World Bulletin/News Desk
More than 100 Bulgarian judges protested on Friday against the dismissal of a judge and government critic, accusing the top legal body of bias and double standards.
The Supreme Judicial Council sacked Miroslava Todorova, a chair of the judicial professional body, the Union of Judges, for taking too long over judging three cases.
"Todorova is one of the most prominent critics of the Supreme Judicial Council. Obviously she was inconvenient and was sacked in an unclear procedure," said judge Neli Kutskova at the demonstration in front of the council's offices in Sofia.
Rightist groups and professional organisations of magistrates also condemned the decision and called it an attempt to intimidate reformist judges and stifle change in the inefficient and graft-prone judiciary.
The centre-right government of Prime Minister Boiko Borisov, which came to office three years ago promising to end a climate of impunity in the European Union's poorest state, rushed to distance itself from the dismissal of Todorova.
"The decision of the Supreme Judicial Council, whose reputation I can call controversial, is a provocation aimed against the government," the prime minister said in a statement.
Borisov said other judges had been given lighter punishments or none for similar delays to cases and urged the council, an independent body which administers the legal system, to reconsider its decision.
Brussels has repeatedly urged its newest member to overhaul its justice system. It is to issue a report next week on Bulgaria's progress in fighting corruption and organised crime.
On Thursday, European leaders reprimanded neighbouring Romania, which also is under Brussels monitoring, for failing to protect the rule of law, sending a signal that the independence of judges should be respected.
Todorova said her dismissal was "humiliating and unfair" and she would appeal it. She called on judges not to be intimidated by the council.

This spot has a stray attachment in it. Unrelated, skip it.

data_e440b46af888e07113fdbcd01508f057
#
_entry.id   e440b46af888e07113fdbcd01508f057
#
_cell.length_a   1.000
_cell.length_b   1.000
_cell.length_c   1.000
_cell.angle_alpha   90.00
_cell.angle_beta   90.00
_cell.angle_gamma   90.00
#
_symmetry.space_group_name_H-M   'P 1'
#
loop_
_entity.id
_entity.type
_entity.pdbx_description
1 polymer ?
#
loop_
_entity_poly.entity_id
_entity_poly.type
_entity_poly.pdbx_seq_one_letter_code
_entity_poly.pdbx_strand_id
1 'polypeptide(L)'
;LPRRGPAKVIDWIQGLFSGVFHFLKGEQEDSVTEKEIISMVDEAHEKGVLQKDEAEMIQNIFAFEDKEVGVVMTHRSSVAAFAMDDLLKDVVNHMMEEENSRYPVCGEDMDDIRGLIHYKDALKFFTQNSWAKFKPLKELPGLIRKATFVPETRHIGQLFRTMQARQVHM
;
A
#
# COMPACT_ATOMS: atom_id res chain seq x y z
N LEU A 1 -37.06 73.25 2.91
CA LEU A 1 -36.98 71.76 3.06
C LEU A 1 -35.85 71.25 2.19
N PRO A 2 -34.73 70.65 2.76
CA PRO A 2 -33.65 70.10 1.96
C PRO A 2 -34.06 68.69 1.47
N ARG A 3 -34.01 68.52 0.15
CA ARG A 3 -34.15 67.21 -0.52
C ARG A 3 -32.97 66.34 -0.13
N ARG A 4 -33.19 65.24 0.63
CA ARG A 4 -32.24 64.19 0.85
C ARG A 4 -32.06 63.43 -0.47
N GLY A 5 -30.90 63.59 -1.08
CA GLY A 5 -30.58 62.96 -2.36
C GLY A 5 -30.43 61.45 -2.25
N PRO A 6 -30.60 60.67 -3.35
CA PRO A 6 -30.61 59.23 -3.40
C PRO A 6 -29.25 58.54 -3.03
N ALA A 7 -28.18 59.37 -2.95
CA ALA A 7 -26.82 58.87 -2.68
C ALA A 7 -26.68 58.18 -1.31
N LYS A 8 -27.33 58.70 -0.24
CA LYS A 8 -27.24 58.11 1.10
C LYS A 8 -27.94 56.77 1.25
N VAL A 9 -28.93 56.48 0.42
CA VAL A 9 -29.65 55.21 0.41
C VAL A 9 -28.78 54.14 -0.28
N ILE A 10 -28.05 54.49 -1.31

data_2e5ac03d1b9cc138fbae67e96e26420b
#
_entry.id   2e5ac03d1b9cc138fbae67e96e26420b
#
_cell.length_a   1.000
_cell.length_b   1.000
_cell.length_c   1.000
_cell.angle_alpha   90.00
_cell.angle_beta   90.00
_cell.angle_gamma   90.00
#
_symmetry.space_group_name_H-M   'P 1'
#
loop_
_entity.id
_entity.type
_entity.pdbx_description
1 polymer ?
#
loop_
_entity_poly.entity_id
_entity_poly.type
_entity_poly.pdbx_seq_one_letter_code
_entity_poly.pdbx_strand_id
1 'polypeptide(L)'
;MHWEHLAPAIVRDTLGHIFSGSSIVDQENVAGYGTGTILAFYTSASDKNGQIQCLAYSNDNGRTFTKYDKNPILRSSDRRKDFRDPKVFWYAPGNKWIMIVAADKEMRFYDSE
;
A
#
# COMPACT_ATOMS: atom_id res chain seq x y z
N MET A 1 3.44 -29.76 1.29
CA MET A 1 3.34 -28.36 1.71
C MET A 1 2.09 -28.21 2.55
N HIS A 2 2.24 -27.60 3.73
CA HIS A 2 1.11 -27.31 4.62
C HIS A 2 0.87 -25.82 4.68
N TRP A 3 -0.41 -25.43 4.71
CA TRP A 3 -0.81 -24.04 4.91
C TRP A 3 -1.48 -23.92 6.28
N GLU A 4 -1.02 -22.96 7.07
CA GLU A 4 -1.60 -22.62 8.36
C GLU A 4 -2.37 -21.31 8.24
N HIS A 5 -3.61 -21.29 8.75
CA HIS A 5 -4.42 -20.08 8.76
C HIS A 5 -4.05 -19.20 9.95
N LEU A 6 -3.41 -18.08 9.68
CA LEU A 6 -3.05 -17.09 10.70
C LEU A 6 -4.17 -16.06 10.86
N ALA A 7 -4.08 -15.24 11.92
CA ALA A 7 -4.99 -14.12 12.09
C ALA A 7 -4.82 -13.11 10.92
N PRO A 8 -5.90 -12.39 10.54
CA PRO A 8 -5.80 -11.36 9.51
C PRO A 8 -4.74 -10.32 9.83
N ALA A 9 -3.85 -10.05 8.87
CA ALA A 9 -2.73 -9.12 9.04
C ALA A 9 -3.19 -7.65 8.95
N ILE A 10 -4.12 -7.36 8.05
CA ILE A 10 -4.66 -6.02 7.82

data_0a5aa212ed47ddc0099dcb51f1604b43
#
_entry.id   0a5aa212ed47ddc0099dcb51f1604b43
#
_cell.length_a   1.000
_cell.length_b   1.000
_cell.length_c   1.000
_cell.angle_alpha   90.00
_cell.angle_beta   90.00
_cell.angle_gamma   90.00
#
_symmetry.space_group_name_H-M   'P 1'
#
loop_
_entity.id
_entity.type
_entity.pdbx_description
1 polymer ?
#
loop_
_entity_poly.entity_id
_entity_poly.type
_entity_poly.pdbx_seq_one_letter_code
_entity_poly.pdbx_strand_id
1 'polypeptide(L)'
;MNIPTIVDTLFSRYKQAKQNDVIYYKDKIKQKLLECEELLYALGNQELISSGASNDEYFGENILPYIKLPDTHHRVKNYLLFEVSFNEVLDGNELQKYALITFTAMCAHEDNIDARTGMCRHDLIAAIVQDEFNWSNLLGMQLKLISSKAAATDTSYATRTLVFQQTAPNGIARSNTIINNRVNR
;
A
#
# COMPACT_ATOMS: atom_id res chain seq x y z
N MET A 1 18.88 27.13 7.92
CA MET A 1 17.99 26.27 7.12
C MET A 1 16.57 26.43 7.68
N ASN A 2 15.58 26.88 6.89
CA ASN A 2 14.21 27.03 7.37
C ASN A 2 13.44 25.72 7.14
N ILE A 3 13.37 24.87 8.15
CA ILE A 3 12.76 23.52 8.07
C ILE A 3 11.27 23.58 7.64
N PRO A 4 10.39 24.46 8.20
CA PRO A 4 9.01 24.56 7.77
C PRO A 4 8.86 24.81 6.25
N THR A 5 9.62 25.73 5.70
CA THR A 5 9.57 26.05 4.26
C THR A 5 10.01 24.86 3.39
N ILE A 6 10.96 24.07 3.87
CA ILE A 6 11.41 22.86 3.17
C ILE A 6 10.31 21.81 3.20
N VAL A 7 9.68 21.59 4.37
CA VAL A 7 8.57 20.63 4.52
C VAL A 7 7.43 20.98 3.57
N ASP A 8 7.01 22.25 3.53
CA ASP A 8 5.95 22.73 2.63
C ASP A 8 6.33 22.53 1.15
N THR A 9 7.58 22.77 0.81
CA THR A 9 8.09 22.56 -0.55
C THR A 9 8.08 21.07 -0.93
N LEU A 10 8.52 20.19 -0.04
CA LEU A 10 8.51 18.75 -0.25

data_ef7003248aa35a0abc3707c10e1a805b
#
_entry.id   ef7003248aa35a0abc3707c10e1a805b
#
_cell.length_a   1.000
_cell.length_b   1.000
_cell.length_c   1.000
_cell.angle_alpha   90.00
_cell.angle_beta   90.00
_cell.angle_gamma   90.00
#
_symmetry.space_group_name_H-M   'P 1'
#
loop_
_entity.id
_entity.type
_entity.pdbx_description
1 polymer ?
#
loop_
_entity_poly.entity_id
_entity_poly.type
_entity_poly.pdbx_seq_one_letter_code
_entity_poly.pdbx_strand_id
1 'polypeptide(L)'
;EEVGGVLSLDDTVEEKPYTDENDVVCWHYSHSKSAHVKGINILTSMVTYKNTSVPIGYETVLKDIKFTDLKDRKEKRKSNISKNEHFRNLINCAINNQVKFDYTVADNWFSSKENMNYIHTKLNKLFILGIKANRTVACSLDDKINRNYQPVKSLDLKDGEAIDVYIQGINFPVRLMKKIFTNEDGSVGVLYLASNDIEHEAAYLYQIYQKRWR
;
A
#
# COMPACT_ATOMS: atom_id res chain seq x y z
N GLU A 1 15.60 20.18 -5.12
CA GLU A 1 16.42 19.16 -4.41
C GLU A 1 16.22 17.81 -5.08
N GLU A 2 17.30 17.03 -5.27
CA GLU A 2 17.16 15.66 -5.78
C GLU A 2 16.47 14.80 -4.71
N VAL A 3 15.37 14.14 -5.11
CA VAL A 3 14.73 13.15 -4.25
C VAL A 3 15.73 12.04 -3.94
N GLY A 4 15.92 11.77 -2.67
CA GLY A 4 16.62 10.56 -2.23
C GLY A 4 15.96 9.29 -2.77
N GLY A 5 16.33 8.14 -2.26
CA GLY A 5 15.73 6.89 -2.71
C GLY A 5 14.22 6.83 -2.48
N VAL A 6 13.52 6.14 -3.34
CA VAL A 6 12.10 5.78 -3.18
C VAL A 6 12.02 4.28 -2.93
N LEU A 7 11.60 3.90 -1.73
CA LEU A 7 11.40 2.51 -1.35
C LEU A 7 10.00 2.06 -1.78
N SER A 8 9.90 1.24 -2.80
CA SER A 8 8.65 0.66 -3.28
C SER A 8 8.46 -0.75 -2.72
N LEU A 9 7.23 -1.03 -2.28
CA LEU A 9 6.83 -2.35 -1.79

"I may be a subject of repression but I do not feel a victim ... There is no need for the colleagues to be afraid," Todorova told a news conference.
Todorova has criticised the government for not going far enough in its reforms and called for changes to the way members of the Supreme Judicial Council are chosen.
A survey carried out by the independent Centre for the Study of Democracy in May showed more than 50 percent of Bulgarians did not trust the courts and 72 percent believed magistrates could be easily bribed.
More than 60 percent believe the judges are susceptible to political influence.
In the petition, the soldiers pointed to the army's structure and fundamental role in Israeli society as reasons for being unable to decouple any form of service from the fighting.
His resignation paves the way for an interim government to take over in August and a general election in October
Hoping to control the information, the army has confiscated the cellphones of troops sent into combat.
Khaled Meshaal asked for the international community to help bring medicine, fuel and other supplies into the territory, but he said that any more permanent ceasefire could only come about after Israel ended its siege
The opposition Labour Party has questioned Cameron's credibility to talk tough on the issue at the same time as his party is taking donations from people with links to the Russian government
The United States has "up to" 775 troops in Iraq, of whom 475 are deployed to assure the security of U.S. personnel and facilities and 300 to monitor
The U.N. Human Rights Council condemned the Israeli assault which it said had involved "disproportionate and indiscriminate attacks." The U.N. aid agency OCHA said at least five entire families, with 36 people, had been killed in the past few days.
"The international community and the Security Council should demand, in no uncertain terms, that ISIL cease all hostilities and atrocities," U.N. envoy Nickolay Mladenov said
They were charged with involvement in a cybercrime ring that used stolen credit card numbers to purchase thousands of tickets to events
The bombs was reportedly targeting thousands of Muslims under the leadership of Sheik Dahiru Usman Bauchi, another one aimed at opposition leader and ex-president Muhammadu Buhari
Kosovo is locked in a battle between political parties over who should form the next government following an election six weeks ago.
The delegation will discuss providing humanitarian assistance.
Berlin urges Israel to do everything to avoid civilian casualties, after the death of 7 German-Palestinians in an air strike in Gaza.
Taiwan media said a domestic flight had crashed, killing 47 people
ICRC that international law required warring parties to distinguish between military targets and civilian objects such as schools and to protect the wounded, former combatants and detainees.